Trojans looking for fifth conference crown and fifth win this season.
Trojans have won three straight events, four overall this season.
USC also boasts four players ranked in the individual top 20.
Trojans looking to build on win at Allstate Sugar Bowl Intercollegiate.
Popov ties for second and sinks clinching birdie on first hole of playoff.
One of the finest coaches in the country, 17th-year USC Women's Golf Head Coach Andrea Gaston has directed two NCAA Championships teams, three NCAA individual champions, three NCAA Players of the Year, has twice been tabbed national coach of the year and has built the Trojans into one of the NCAA's powerhouse programs.
After guiding USC to its first-ever NCAA crown in 2003 with a wire-to-wire 15-shot victory, Gaston directed the 2008 team to its second championship, also winning it in wire-to-wire fashion. USC won its final four events en route to the 2008 title, cementing Gaston's place as one of the NCAA's premier coaches. Validating that status, she received her first National Golf Coaches Association National Coach of the Year honor in 2008 to compliment similar awards as 2008 NCAA West Regional Coach of the Year and 2008 Pac-10 Coach of the Year.
Then, on Dec. 7, 2010, Gaston earned the top honor in women's collegiate golf when she became the 43rd coach to be inducted into the NGCA Hall of Fame. "I am deeply honored to be a part of the NGCA Hall of Fame," Gaston said. "This award is a tribute to all the talented young women I have had the privilege of coaching the past 15 years."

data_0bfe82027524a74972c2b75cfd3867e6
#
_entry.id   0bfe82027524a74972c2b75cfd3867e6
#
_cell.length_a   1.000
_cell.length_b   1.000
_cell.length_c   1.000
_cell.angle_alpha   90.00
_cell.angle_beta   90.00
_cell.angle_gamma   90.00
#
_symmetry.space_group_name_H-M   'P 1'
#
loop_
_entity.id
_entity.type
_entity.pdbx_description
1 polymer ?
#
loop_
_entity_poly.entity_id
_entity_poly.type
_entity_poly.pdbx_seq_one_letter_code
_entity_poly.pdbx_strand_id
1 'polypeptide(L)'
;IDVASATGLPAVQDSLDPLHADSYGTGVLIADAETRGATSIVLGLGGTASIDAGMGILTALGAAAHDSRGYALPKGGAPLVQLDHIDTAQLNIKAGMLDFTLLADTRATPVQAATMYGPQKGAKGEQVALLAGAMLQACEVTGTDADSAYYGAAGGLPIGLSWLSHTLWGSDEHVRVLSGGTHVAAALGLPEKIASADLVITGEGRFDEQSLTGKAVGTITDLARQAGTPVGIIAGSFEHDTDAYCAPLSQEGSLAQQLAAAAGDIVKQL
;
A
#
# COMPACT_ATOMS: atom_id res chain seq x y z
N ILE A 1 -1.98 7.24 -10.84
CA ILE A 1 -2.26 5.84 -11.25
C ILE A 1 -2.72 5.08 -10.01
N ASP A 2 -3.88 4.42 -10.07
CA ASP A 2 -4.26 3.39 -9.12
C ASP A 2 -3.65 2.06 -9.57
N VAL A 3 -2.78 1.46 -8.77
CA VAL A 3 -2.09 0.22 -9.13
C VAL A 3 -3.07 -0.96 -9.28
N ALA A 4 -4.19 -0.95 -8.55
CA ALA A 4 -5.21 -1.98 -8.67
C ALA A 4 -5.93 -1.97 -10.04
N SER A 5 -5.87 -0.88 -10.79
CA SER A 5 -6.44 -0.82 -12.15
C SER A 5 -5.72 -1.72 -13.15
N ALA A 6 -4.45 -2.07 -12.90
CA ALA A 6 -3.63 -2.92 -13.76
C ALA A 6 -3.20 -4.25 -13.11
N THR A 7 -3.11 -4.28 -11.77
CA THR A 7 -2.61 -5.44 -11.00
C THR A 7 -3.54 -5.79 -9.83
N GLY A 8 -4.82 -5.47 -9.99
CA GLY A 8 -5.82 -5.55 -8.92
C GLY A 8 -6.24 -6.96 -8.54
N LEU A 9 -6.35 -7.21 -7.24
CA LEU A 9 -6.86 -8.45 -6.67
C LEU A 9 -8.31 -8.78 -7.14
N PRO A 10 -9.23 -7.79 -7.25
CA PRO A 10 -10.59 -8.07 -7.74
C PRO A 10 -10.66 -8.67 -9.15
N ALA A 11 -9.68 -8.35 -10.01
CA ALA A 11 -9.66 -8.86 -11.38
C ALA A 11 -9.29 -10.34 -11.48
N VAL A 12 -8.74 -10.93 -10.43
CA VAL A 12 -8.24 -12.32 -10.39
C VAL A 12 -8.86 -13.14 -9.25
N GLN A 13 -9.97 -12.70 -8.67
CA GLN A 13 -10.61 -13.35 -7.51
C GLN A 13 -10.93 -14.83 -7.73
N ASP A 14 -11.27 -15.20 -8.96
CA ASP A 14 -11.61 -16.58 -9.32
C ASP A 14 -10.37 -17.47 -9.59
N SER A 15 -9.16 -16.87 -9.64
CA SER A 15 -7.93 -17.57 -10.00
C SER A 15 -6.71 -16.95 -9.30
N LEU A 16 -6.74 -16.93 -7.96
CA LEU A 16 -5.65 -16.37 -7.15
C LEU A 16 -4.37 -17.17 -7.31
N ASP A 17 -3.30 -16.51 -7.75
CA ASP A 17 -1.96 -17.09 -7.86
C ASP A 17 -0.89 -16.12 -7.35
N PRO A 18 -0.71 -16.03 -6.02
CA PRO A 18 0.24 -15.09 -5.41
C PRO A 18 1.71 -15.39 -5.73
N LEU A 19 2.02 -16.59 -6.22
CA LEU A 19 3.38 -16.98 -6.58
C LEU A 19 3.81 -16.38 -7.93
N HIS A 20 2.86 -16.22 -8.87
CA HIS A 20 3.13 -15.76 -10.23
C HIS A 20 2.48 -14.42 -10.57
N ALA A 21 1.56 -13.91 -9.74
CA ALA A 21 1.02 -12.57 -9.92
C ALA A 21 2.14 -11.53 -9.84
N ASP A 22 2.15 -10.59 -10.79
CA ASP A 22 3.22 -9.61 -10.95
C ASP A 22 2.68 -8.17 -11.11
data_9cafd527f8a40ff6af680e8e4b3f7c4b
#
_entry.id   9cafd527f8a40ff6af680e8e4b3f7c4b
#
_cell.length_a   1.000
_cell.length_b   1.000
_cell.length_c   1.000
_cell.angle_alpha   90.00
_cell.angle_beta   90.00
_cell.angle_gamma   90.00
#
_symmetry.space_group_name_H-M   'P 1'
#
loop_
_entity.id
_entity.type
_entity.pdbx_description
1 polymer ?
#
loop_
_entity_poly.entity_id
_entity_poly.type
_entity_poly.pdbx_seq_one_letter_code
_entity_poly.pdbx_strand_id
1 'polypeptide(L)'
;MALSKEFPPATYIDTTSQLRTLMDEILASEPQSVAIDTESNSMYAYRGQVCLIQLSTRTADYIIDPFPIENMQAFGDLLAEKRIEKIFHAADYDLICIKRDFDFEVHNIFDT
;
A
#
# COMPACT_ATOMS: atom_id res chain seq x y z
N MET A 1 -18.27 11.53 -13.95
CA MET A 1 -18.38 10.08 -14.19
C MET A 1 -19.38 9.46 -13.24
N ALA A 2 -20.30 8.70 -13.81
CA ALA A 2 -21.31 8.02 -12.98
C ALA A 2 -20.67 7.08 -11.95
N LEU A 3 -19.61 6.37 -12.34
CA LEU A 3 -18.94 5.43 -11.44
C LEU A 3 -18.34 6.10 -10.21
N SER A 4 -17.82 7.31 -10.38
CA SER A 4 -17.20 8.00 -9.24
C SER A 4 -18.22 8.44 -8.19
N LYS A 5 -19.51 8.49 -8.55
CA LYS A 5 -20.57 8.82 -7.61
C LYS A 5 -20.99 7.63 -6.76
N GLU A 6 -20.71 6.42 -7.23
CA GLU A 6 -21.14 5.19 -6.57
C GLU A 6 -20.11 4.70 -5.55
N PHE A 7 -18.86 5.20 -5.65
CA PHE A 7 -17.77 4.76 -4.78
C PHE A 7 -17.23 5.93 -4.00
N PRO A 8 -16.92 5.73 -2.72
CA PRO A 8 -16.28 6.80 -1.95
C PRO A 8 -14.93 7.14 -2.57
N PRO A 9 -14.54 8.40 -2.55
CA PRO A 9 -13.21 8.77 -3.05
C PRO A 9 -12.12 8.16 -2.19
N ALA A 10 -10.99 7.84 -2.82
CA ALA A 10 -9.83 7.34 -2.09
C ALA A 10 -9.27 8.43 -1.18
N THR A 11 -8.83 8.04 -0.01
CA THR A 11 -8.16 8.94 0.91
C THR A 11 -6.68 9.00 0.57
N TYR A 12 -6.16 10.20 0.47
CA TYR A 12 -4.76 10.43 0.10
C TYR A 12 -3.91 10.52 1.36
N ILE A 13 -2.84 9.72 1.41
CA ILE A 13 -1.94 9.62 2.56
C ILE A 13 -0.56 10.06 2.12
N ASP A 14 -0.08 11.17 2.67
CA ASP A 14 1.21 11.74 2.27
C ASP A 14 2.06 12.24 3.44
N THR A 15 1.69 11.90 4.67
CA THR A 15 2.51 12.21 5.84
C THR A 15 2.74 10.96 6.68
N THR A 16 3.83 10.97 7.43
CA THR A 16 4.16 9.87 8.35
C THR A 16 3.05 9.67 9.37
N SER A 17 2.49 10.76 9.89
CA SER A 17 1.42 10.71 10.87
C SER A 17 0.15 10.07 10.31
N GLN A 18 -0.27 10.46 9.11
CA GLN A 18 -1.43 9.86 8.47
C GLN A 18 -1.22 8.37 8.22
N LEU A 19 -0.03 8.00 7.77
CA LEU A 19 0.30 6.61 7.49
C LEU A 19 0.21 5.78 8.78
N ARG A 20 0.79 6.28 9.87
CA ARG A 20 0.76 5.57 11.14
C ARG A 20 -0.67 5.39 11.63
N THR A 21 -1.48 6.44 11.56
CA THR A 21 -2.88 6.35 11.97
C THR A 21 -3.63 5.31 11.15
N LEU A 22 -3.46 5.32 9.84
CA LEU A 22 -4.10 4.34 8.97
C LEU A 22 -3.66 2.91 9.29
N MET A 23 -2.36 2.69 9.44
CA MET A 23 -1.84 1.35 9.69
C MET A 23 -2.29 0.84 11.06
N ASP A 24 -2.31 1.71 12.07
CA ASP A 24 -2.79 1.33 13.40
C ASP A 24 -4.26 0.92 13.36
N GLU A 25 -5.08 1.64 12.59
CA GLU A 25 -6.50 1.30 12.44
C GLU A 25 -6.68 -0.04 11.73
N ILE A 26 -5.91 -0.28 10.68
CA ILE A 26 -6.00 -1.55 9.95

For the second time in three seasons, USC fell just one stroke short of first place at the 2012 NCAA Championships, finishing second to Alabama. Still, it extended USC's streak of NCAA top 5 finishes to a nation-best seven. USC won twice on the season, including Troy's record eighth NCAA Regional, and had seven top 3 finishes and four top 2s to end the season.
Gaston directed USC to four wins in 2011, including her second Pac-10 crown and seventh NCAA regional title. The Trojans tied for fifth at the NCAA's (though played the event without one of its top players due to injury). Despite falling short of the NCAA title, Gaston's colleagues honored the Trojans' overall strong season by selecting Gaston for her second NGCA National Coach of the Year honor.
In 2010, USC was literally inches away from a third national title, finishing second at the NCAA Championships by one stroke. Troy won four titles that year, including at the NCAA Central Region and were led by sophomore Jennifer Song, who earned All-American first team honors and was a Honda Award finalist. In 2009, Gaston's Trojans were again among the top teams in the nation and posted top 4 finishes in all 11 events, including six second-place finishes. The Trojans finished third at the NCAA Championships (after leading after three rounds) and second at both the NCAA West Regional and the Pac-10 Championships.
With the bookend 2003 and 2008 NCAA titles and top 3 finishes in three of the past four seasons, USC has finished in the top 5 at eight of the past 10 NCAA Championships. In fact, the Trojans have reached the NCAA Championships 15 times in a row under Gaston and have been in the top 7 an amazing 12 times.